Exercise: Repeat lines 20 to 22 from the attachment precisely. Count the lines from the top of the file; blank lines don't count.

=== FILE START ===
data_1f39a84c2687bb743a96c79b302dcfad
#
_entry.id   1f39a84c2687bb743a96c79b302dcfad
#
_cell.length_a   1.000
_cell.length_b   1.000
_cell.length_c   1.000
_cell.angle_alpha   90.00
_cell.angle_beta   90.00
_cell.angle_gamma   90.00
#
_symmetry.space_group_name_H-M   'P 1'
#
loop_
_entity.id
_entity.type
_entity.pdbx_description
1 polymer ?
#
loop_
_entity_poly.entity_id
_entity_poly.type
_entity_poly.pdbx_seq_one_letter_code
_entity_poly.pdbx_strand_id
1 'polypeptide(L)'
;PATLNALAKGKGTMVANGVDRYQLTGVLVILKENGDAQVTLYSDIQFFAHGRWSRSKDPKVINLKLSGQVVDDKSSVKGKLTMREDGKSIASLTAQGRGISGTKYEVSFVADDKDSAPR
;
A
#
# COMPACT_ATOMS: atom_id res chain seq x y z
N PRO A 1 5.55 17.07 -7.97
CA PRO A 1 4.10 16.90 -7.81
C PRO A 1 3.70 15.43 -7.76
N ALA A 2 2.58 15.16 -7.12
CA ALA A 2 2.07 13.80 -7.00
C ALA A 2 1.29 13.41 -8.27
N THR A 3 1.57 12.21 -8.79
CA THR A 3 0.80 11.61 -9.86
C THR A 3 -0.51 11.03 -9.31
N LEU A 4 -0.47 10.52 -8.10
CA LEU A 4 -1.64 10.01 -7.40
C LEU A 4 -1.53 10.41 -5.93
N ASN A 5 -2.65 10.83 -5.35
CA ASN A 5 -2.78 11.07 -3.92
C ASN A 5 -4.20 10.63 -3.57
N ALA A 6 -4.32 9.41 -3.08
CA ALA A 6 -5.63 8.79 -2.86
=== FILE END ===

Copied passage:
loop_
_entity_poly.entity_id
_entity_poly.type